obscure, gathered to pay tribute to first of the week.
their dead leader.
Among the quiet mountains of Mex- PUBLISHES BOOK
leo awaiting the arrival of the funeral
train bearing the body of Obregon was Lenna F. Cooper, Dietitian Buyer
the grief stricken Senora Obregon. of the University of Michigan, is co-
With her waited seven children, some author of a 512 page volume that has
of them too small to understand the just been placed on the market. The
tears of their elders, the huge bank of book is entitled "Nutrition In Health
flowers, the hushed crowd, and the and Disease For Nurses." It is pub-
streamers of black crepe every- lished by the J. B Lippincott Com-
where, pany and has 102 i'lustiatious.
Freshmen Week For Women To Contain
Features Aimed As Bid For Newcomer

Selected As Skipper
Of Byrd Expedition

SMITH- KEEPS QUIET
ON SUBJECT ,MATTER
'OF AUGUST'S SPEECH
DEMO'RATIC NOMINEE DENIES
PUBLIC FORECAST OF HIS
POLICY PLANS
kL WILL DETERMINE DATE
Senator Pittman Visits Governor At
Albany To Talk Over Text Of
Formal Acceptance
(By Associated Press)
ALBANY, N. Y., July 20.-Specula-
tion about what he will emphasize in
his forthcoming speech prompted Gov-
ernor Smith to declare today that no
one except himself knows what he in-
tends to say.
Discrediting public forecast, the
Democratic presidential nominee reit-
erated that he proposed, at the time
of his notification next month, to dis-
cuss all the major issues of the cam-
paign.
Announces Policy
He also advised newspapermen at
his daily conference with them that
there was no basis for reports that
lie intended to subordinate prohibition
and farm relief and emphasize 'his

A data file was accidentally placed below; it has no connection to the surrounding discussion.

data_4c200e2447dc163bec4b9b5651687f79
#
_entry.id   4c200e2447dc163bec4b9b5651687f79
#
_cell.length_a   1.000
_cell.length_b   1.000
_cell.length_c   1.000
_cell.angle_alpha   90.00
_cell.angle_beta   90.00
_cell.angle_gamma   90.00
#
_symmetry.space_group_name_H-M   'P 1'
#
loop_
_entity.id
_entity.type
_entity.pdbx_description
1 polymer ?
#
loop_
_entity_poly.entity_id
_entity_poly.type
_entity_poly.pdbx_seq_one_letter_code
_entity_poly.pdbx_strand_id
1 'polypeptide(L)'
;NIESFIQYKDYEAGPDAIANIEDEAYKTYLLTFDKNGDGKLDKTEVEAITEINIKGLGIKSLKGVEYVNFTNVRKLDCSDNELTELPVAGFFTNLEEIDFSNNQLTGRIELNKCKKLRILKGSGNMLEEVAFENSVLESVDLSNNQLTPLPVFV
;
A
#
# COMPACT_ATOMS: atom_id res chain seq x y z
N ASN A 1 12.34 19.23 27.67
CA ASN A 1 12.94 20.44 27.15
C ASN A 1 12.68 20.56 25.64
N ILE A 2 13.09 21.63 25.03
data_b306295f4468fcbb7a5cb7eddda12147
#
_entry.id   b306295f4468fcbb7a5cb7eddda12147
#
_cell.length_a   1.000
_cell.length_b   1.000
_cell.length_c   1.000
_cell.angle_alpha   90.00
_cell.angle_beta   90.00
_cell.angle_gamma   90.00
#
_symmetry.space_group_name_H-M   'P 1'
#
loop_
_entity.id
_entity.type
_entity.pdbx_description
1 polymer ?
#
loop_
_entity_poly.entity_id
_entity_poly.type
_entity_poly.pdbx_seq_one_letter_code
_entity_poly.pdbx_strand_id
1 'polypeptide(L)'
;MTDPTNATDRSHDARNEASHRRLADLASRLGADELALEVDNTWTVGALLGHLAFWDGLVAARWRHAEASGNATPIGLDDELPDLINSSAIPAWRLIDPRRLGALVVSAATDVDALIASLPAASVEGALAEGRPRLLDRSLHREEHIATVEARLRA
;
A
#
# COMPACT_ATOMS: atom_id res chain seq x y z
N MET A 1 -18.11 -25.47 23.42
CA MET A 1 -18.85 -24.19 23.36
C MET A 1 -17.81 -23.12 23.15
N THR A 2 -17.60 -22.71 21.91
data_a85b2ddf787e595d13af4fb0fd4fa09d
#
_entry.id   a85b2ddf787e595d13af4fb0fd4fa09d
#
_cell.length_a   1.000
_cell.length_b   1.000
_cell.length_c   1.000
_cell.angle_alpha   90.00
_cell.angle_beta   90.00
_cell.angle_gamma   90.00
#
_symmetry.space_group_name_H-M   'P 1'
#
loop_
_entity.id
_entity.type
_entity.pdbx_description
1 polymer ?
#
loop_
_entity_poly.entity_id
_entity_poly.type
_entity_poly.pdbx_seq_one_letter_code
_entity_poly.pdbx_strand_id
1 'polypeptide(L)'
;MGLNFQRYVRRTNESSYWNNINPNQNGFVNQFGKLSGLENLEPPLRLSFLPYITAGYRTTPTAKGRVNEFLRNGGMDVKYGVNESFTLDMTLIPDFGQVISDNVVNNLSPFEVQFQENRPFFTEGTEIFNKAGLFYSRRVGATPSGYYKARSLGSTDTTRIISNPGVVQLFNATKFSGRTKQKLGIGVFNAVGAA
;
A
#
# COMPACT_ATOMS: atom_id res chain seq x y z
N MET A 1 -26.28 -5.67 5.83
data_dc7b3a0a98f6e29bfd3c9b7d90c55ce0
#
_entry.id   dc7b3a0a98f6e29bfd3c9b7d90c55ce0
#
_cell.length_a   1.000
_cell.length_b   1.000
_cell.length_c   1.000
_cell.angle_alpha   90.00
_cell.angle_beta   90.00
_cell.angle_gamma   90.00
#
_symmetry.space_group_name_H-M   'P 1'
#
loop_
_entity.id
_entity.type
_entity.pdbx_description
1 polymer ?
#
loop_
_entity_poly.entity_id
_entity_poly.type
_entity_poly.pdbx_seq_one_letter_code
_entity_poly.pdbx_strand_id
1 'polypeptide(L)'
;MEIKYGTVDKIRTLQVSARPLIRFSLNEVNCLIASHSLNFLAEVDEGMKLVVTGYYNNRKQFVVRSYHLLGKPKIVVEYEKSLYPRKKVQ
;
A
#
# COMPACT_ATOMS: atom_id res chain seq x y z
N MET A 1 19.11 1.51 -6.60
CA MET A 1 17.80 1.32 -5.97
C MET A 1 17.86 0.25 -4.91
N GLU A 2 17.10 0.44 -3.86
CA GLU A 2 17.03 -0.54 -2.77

views for a general reorganization of
Federal Government Departments.
"Prohibition and Farm Relief both
will be dealt with extensively," said
the Governor with a tone of finality.
He said he planned to deal "definite-

4

/

National League
St. Louis 9, Philadelphia
New York 4, Chicago 3,
Cincinnati 4, Boston 3.
Brooklyn 8, Pittsburgh 7.

I

.1

Danish Artist, Inventor Of Clavilux,
Shown At Console Of His Instrument
.TaS lrx.d.....
laid~~~~~~ yht uddpc tes igaa p hpwihisncsayfr
ne .h.t
Thomas Wil fred
Who will direct thne production of the Rockford Players' presentation
of "The Vikings," which is to be pr esented next week in Sarah Caswell
Angell Hall. In, addition to that, M r. Wilfred will operate his famous
color organ for stage effects. The C lavilux is particularly adaptable to
the play to be given, for heretofore e xtremely difficult for a scene to be
laid that would depict the sailing away of ships, which is necessary for
one of the sets.

On the whole the program for
Freshmen Week is the same for both
men and women, although a few sup-
plementary features for the women
have been planned, according to Miss
Beatrice Johnson, adviser of women,
who has charge of the social side' of
the women's program. Professor
William A. Frayer of the History De-
partment is chairman of the Fresh-
men Week Committee.
Monday, September 17 at 3:15 in the
afternoon a talk on "How to Study"
will be given by Professor Charles
S. Berry of the Education School. It
is hoped that freshmen will be taught
to grasp their work from the begin-
ning by having them learn to take
notes and to use library books.
On Tuesday at 4:00 in the afternoon
the women will meet at Palmer Field
and the women's Athletic Building for
sports and games. Wednesday night
at 8:00 a new feature will be attempt-
ed. Several prominent speakers will
present their ideas on different types
of work women may follow, and each
one will give his own interpretation
of the opportunities for women in her
own narticular field.

Friday afternoons there will be a
series of round table discussion
groups to talk over the ideas which
were presented on Wednesday night
Specialists in each field will be pres-
ent to answer questions.
Friday night a formal reception will
be given in Barbour Gymnasium. At
this reception the freshmen women
will have an opportunity to meet
President Clarence Cook Little, the
respective Deans of the University,
and the Advisers of Women. Plans
are also being made. for the faculty
men and women to be present.
LITTLE TO SPEAK
BEFORE STUDENTS
President C. C. Little will make his
first public appearance before Sum-
mer Session students when he will
deliver an address on "Science and
Religion" on Thursday, Aufgust 2, at
S p. m., in Natural Science auditor-
lum. The announcement of his ad-
drens was made yesterday by Martin
Mol, president of the University Stu-
dent Christian Association, under
whose auspices President Little speaks